Stories of the Mountain Spring into History Tour on April 13

Stories of the Mountain Spring into History Tour on April 13

This event is rescheduled and updated from April 13.

Your invited to explore South Mountain in Stories of the Mountain Spring into History Tour on August 24, 9 AM to 4:30 PM. South Mountain holds centuries of history and lore. The mountain forests fed the iron ore industry, sheltered escaping enslaved, saw the strife of Civil War and was reborn through Pennsylvania’s conservation movement. Life on the mountain is the story of small communities across America. Visit a general store museum, a site where John Brown taught Sunday school, learn how Pennsylvania led the conservation movement, and hear eerie stories of the silvery lady of Pond Bank.

The tour departs Franklin County 11/30 Visitors Center at 9 AM and begins with a comparison of two Franklin County iron ore works—Caledonia Ironworks and Mont Alto Ironworks. Learn about the ore process, layout of the ironworks, and the people who worked at the furnace. Stop at Preserving Our Heritage Museum, housed in a one-room schoolhouse, and visit a relocated 1930 – 1950 general store. Travel across the South Mountain and see the landscape that gave fresh air and hope to thousands of tuberculosis patients. Visit the new home of the Mont Alto Historical Society. Step back to 1812 and visit the Royer farmhouse at Renfrew Park. Continue up the mountain to Monterey Pass Battlefield where 10,000 Union and Confederate troops fought along the mountain ridge in a blinding thunderstorm during the late hours of July 4 and early hours of July 5, 1863, part of the retreat from Gettysburg.

Single tickets are $30/ person or two tickets for $50. Bring a friend and save!  Sign up here.. Tour fee includes lunch at Founder’s Grille with a pristine view of South Mountain. Parking information provided here.

Communiuty Day at Fort Loudoun

Communiuty Day at Fort Loudoun

Fort Loudon Historical Society invites history lovers and anyone who wants to help build a fort to join Fort Loudoun Historical Society at Community Work Day on Saturday, March 30, from 9 AM to 4 PM. Volunteers and community members, close and distant, are invited to a spring clean-up of historic Fort Loudoun.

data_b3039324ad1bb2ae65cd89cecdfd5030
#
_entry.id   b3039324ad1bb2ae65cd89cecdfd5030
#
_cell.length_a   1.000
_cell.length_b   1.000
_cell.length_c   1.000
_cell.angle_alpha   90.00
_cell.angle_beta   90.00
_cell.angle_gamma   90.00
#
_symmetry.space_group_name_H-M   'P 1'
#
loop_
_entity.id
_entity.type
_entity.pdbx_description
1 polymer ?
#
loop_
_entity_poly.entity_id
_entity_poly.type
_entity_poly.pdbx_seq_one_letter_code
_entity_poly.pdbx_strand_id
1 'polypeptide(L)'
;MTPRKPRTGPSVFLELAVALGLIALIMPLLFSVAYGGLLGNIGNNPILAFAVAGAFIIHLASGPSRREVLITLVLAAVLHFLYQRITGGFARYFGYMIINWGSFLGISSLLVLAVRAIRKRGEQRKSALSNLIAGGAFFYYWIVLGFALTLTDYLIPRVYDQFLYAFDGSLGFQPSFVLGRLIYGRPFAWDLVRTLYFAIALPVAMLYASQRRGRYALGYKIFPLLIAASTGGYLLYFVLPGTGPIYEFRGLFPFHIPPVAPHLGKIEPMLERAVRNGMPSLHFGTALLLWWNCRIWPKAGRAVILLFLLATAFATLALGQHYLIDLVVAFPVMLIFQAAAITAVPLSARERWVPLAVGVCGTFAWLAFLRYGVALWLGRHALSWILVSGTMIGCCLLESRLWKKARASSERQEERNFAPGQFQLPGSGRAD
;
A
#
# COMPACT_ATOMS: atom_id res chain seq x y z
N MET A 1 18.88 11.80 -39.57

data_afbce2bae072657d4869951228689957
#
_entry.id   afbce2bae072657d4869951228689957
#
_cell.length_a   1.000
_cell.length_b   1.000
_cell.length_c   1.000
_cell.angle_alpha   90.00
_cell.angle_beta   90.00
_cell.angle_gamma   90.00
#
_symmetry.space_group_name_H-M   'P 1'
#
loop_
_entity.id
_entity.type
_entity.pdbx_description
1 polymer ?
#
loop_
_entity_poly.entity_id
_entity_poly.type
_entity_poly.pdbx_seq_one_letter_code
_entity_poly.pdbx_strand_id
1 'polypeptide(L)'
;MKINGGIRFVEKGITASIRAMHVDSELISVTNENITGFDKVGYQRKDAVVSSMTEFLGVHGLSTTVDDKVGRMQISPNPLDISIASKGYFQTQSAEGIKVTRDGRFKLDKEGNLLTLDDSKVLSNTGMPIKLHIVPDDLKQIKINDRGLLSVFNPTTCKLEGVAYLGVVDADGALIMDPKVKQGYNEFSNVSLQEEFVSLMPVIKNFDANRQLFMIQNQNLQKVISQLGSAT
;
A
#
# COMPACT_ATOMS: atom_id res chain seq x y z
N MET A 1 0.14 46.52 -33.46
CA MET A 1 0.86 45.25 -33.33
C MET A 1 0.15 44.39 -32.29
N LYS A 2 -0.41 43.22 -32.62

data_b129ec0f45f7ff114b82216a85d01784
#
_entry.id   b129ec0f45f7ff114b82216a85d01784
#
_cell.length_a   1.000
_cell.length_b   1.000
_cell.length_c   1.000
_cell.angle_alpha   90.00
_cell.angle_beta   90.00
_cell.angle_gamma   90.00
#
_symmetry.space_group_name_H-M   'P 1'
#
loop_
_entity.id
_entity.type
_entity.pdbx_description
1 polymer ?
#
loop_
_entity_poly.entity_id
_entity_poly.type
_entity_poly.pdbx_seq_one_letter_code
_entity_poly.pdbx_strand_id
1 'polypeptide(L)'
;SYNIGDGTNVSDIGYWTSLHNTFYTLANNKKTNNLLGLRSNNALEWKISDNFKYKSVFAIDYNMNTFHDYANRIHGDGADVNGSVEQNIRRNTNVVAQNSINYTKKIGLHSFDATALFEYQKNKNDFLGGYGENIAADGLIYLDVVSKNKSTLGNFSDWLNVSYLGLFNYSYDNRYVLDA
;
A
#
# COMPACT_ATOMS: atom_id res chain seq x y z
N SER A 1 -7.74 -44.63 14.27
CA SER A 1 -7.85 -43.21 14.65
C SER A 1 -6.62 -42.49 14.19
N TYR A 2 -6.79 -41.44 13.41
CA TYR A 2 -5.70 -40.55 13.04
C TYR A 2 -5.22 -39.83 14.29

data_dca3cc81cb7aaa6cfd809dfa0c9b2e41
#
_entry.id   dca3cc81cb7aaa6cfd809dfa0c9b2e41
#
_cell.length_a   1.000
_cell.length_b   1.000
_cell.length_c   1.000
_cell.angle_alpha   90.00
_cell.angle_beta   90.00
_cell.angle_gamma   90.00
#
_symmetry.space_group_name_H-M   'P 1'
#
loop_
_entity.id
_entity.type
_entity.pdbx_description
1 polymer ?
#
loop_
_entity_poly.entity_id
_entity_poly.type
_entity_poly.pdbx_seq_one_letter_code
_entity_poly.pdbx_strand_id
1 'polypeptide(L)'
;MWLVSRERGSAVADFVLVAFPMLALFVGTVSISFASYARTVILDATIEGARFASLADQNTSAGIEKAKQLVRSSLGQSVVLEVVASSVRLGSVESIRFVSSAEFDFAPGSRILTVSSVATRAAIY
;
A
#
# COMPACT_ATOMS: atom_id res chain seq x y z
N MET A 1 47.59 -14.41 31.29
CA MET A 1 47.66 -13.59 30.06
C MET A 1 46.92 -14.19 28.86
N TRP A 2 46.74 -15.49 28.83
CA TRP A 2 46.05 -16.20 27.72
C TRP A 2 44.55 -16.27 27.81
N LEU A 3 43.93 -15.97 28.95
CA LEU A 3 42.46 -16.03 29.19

Fort Loudoun is the site of colonial rebellion ten years before the traditionally recognized beginning of the Revolutionary War at Lexington and Concord. In March 1765 and May 1765, James Smith and the Black Boys captured and burned contraband supplies—those items that could be used to attack the frontiersmen and their families. The traders sought help from the British at Fort Loudoun. Each incident brought confrontation between James Smith, his Black Boys, and the British soldiers of Fort Loudoun. The British captured the Black Boys; but when the men were released, the British did not return the captured colonist’s guns—nine in all and a major point of contention to the frontiersmen.

On November 16, 1765, tensions peaked, and James Smith and the Black Boys fired on Fort Loudoun again and again. The British had little ammunition on hand, so the men were ordered not to fire. During the siege, the British soldiers only fired one return shot. After two days of attack, a surrender of the frontiersmen’s weapons was arranged, and in return, James Smith and the Black Boys ceased the attack of Fort Loudoun. The British abandoned Fort Loudoun.